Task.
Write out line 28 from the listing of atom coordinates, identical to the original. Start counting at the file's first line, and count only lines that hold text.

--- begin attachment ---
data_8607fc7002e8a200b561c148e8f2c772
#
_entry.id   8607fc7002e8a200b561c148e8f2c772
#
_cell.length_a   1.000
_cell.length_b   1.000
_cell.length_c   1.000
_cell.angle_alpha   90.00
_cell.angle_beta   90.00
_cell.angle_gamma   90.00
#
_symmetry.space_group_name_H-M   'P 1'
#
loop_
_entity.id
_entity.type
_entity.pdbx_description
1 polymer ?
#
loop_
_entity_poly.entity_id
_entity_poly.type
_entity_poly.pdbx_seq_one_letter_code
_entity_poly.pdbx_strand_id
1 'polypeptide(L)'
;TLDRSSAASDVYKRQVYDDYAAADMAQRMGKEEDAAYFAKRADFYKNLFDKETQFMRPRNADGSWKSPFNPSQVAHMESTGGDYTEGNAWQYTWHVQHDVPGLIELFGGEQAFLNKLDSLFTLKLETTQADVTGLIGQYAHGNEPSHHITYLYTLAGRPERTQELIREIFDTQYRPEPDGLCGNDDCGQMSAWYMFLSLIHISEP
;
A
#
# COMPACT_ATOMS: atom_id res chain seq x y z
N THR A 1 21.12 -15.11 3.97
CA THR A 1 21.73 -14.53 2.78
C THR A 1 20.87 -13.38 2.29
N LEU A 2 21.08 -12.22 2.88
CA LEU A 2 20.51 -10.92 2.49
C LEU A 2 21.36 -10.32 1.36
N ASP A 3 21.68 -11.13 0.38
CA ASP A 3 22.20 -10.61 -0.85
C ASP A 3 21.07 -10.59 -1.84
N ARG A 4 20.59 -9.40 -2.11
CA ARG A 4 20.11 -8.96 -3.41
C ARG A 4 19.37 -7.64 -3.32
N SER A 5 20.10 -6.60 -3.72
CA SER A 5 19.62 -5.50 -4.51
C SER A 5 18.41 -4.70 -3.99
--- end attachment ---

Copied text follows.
A